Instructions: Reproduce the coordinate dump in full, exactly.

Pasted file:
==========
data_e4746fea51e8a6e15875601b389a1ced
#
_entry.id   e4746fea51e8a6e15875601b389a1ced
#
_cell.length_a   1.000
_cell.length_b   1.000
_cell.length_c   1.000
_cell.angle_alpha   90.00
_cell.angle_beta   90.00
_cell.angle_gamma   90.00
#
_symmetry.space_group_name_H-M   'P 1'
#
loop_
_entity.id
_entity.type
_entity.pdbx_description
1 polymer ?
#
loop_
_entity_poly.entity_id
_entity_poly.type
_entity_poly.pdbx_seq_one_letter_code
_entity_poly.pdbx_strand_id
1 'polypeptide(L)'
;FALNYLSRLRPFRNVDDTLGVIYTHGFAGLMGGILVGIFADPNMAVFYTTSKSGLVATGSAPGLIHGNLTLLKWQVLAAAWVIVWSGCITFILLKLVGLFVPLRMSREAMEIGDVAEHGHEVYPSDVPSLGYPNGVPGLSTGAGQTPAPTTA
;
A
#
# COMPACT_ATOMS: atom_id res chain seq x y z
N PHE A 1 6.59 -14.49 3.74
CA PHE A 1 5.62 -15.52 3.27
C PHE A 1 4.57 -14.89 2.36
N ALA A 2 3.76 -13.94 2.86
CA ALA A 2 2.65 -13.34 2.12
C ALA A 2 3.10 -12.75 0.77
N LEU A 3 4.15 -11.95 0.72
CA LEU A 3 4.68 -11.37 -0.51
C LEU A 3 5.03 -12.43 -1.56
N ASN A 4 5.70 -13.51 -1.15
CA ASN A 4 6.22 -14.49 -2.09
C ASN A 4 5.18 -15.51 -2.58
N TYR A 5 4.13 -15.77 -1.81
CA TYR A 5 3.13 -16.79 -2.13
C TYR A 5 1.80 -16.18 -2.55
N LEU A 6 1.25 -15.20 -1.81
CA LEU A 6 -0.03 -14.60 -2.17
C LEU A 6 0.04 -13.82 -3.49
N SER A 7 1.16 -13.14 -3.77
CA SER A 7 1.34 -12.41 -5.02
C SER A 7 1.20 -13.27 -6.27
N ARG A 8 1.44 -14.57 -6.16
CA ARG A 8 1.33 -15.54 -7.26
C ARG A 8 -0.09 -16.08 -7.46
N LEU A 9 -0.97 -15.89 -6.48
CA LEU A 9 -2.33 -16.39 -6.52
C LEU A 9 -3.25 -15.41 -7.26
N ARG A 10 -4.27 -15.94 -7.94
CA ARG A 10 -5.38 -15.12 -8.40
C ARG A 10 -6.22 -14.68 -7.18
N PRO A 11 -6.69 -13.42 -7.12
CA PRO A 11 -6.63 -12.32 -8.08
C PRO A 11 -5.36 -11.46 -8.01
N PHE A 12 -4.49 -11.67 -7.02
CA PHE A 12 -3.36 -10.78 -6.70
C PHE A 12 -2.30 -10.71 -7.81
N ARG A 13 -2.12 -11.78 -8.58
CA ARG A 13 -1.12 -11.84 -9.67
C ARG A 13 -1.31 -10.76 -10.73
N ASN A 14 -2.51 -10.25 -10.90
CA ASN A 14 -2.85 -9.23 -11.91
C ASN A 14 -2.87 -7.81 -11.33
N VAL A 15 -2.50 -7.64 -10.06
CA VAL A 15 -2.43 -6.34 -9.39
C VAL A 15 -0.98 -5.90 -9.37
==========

data_e4746fea51e8a6e15875601b389a1ced
#
_entry.id   e4746fea51e8a6e15875601b389a1ced
#
_cell.length_a   1.000
_cell.length_b   1.000
_cell.length_c   1.000
_cell.angle_alpha   90.00
_cell.angle_beta   90.00
_cell.angle_gamma   90.00
#
_symmetry.space_group_name_H-M   'P 1'
#
loop_
_entity.id
_entity.type
_entity.pdbx_description
1 polymer ?
#
loop_
_entity_poly.entity_id
_entity_poly.type
_entity_poly.pdbx_seq_one_letter_code
_entity_poly.pdbx_strand_id
1 'polypeptide(L)'
;FALNYLSRLRPFRNVDDTLGVIYTHGFAGLMGGILVGIFADPNMAVFYTTSKSGLVATGSAPGLIHGNLTLLKWQVLAAAWVIVWSGCITFILLKLVGLFVPLRMSREAMEIGDVAEHGHEVYPSDVPSLGYPNGVPGLSTGAGQTPAPTTA
;
A
#
# COMPACT_ATOMS: atom_id res chain seq x y z
N PHE A 1 6.59 -14.49 3.74
CA PHE A 1 5.62 -15.52 3.27
C PHE A 1 4.57 -14.89 2.36
N ALA A 2 3.76 -13.94 2.86
CA ALA A 2 2.65 -13.34 2.12
C ALA A 2 3.10 -12.75 0.77
N LEU A 3 4.15 -11.95 0.72
CA LEU A 3 4.68 -11.37 -0.51
C LEU A 3 5.03 -12.43 -1.56
N ASN A 4 5.70 -13.51 -1.15
CA ASN A 4 6.22 -14.49 -2.09
C ASN A 4 5.18 -15.51 -2.58
N TYR A 5 4.13 -15.77 -1.81
CA TYR A 5 3.13 -16.79 -2.13
C TYR A 5 1.80 -16.18 -2.55
N LEU A 6 1.25 -15.20 -1.81
CA LEU A 6 -0.03 -14.60 -2.17
C LEU A 6 0.04 -13.82 -3.49
N SER A 7 1.16 -13.14 -3.77
CA SER A 7 1.34 -12.41 -5.02
C SER A 7 1.20 -13.27 -6.27
N ARG A 8 1.44 -14.57 -6.16
CA ARG A 8 1.33 -15.54 -7.26
C ARG A 8 -0.09 -16.08 -7.46
N LEU A 9 -0.97 -15.89 -6.48
CA LEU A 9 -2.33 -16.39 -6.52
C LEU A 9 -3.25 -15.41 -7.26
N ARG A 10 -4.27 -15.94 -7.94
CA ARG A 10 -5.38 -15.12 -8.40
C ARG A 10 -6.22 -14.68 -7.18
N PRO A 11 -6.69 -13.42 -7.12
CA PRO A 11 -6.63 -12.32 -8.08
C PRO A 11 -5.36 -11.46 -8.01
N PHE A 12 -4.49 -11.67 -7.02
CA PHE A 12 -3.36 -10.78 -6.70
C PHE A 12 -2.30 -10.71 -7.81
N ARG A 13 -2.12 -11.78 -8.58
CA ARG A 13 -1.12 -11.84 -9.67
C ARG A 13 -1.31 -10.76 -10.73
N ASN A 14 -2.51 -10.25 -10.90
CA ASN A 14 -2.85 -9.23 -11.91
C ASN A 14 -2.87 -7.81 -11.33
N VAL A 15 -2.50 -7.64 -10.06
CA VAL A 15 -2.43 -6.34 -9.39
C VAL A 15 -0.98 -5.90 -9.37